Each group brings its own traditions, celebrations,
cuisine, spirituality, and heritage. Clearly, most Americans enjoy
watching and participating in the assimilation of these attributes –
just look at how popular different styles of foods, fashion, and music
creates bridges between Americans.
Hispanic influence has had a profound effect on this
nation in the past two generations. Hispanic Americans represent the
fastest growing segment of our population, an increasing share of our
economy, and an important segment of the U.S. labor market. In the
process, this change in America’s structure will change American
culture, politics, economics, education systems, and government.
Let’s celebrate the diversity of each group of Americans
and work together to make sure that ALL Americans have the opportunities
and resources to raise their families in dignity. Let’s do what we can
to enable ALL Americans to make positive contributions to this nation.
Reflecting on the contributions of different groups of Americans and
celebrating that heritage unites us and makes us strong.
By Bill Breitsprecher
Breitlinks. All Rights Reserved
Hispanic American Heritage
Here are some resources
to learn more about the contributions of Hispanic Ameridcans. Conducting a search for information in an
organized manner will help us locate what we need with the
least amount of work. It also helps ensure that we start
good information. To see an easy to follow outline to
help organize a research project, check our Mr.
B's "Take Five" Research Process.
To see more about
writing, please look at Mr. B's Writing Quick Tips for
"tips & tricks" and links to other Websites that
cover virtually ALL aspects grammar and writing.
Long before the present-day United States was founded,
Hispanic people and heritage have shaped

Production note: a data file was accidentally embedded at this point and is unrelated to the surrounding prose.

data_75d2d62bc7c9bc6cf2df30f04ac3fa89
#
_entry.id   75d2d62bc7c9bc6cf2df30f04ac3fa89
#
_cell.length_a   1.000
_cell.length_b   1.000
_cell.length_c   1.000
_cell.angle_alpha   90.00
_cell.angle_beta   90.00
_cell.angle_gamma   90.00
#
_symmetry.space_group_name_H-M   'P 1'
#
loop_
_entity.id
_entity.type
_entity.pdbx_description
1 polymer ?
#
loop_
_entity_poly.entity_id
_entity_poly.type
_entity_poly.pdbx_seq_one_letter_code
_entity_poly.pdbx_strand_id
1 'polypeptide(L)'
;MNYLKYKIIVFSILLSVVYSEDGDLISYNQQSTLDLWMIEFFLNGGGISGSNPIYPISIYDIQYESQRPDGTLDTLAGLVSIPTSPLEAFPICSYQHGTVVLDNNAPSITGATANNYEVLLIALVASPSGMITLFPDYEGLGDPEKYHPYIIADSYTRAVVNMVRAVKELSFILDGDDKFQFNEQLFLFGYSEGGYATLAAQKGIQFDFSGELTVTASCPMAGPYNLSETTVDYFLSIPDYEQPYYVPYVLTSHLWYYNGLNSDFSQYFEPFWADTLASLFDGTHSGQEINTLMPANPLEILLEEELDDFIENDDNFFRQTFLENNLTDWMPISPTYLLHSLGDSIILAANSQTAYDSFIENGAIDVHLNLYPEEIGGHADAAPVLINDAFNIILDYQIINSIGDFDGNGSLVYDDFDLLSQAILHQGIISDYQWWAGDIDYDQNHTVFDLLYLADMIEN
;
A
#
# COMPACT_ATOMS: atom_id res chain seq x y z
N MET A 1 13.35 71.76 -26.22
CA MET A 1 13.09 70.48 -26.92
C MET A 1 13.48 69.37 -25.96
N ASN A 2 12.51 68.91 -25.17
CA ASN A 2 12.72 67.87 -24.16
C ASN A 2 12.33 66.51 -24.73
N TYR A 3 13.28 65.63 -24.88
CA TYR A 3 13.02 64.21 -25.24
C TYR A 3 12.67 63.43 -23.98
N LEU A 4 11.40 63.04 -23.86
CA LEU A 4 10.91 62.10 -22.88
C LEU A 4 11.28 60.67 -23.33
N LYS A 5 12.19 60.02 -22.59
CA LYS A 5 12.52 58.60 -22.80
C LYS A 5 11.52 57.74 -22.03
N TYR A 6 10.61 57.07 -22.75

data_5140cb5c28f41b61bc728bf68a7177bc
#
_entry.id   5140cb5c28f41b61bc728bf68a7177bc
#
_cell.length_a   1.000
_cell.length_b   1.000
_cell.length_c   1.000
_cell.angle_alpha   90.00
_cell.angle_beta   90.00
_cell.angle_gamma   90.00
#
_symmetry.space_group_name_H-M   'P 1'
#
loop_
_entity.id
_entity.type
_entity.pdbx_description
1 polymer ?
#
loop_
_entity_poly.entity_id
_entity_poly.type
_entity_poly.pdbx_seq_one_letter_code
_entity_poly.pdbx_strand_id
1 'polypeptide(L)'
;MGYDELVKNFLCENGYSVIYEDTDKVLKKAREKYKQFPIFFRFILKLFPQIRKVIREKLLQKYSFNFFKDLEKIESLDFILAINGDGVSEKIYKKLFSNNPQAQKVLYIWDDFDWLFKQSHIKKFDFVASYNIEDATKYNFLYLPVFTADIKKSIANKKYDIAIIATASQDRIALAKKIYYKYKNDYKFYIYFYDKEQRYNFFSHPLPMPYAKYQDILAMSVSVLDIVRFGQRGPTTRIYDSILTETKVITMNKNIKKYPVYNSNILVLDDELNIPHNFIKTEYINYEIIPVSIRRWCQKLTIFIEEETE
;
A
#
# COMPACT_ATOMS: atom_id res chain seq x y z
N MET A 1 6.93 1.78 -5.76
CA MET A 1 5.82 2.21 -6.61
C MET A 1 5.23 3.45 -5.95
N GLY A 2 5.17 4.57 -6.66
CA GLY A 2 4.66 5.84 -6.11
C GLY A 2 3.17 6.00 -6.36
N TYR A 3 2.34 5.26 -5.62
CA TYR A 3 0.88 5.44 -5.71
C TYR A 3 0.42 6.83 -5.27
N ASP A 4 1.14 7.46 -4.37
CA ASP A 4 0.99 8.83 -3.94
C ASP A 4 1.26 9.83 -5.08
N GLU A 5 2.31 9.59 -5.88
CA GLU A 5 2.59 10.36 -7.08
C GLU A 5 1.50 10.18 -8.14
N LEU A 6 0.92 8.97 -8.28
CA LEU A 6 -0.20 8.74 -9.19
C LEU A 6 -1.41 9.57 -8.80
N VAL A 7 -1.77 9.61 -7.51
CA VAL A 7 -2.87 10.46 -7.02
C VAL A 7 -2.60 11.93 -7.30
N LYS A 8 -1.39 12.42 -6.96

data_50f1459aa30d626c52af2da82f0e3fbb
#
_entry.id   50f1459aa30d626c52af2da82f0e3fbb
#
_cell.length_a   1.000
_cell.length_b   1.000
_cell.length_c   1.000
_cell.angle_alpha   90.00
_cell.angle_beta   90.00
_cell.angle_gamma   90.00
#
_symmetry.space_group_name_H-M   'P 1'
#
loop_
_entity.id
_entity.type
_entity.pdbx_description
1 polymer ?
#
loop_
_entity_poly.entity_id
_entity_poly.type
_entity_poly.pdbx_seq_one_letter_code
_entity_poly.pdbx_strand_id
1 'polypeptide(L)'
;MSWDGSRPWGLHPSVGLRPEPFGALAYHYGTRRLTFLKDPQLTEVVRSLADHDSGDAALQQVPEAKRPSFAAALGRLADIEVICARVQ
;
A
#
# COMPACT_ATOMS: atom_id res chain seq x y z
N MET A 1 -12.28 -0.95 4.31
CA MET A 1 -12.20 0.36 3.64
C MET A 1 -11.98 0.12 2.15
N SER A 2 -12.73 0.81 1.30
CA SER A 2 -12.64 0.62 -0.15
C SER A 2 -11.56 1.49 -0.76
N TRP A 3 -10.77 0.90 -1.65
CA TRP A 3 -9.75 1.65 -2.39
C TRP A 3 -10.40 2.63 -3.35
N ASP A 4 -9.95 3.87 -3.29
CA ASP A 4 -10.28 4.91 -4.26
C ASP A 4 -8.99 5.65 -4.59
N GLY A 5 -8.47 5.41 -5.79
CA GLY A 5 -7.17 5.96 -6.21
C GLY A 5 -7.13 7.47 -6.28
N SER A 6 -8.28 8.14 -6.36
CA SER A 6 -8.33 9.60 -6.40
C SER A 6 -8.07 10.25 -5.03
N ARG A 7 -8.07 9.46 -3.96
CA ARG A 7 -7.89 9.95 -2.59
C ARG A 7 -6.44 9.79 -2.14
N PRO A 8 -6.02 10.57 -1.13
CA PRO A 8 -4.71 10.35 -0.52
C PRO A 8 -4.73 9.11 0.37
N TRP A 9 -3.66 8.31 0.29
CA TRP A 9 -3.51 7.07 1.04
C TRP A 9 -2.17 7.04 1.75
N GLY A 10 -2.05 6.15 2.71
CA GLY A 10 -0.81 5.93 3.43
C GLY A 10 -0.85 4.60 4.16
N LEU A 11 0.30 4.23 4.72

world history. The rich contributions of those from Mexico, Puerto
Rico, Cuba and other Caribbean regions, Central America, South America,
and Spain profoundly influence America. The term "Hispanic" does
not refer to people from a single, common culture. It reflects an
appreciate of similarities and contributions of diverse groups that
share Latin-American or Spanish descent.
Library Subject Headings. Understanding the
difference between keyword
and subject heading searches is important.
Keywords represent text that appears in a document.
Subject headings are assigned by an information specialists to
help researchers identify resources that cover similar topics.
A powerful tool, subject headings create connections between
sources and allow a user to benefit from someone else's work
Computerize library catalogs, can be searched with
keywords, just like most Internet search engines.
Many useful resources, however, do not share keywords -- this
means they will not be located by keyword searches.
Subject headings, however, identify documents that contain
information about similar topics even when those documents do
not share keywords. Here is a listing of common subject
headings (Sears), typically used in public and school